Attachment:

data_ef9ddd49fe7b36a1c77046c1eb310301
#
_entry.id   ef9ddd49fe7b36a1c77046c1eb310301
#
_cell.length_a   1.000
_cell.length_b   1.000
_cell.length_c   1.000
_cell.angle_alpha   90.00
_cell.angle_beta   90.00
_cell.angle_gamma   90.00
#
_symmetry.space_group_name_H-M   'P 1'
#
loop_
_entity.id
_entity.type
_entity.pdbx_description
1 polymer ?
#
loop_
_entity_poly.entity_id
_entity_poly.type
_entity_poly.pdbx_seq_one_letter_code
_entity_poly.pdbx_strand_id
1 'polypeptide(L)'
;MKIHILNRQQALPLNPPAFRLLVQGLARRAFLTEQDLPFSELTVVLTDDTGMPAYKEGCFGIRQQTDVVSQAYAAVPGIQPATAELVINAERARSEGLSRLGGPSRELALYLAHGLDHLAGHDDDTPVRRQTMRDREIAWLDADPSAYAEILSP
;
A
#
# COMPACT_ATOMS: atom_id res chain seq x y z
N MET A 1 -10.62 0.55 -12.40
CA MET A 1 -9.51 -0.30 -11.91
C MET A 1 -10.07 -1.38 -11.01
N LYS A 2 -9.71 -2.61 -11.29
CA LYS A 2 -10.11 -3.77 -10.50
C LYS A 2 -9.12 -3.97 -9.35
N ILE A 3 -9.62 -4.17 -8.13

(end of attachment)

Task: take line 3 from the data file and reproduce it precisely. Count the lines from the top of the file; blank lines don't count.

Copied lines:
_entry.id   ef9ddd49fe7b36a1c77046c1eb310301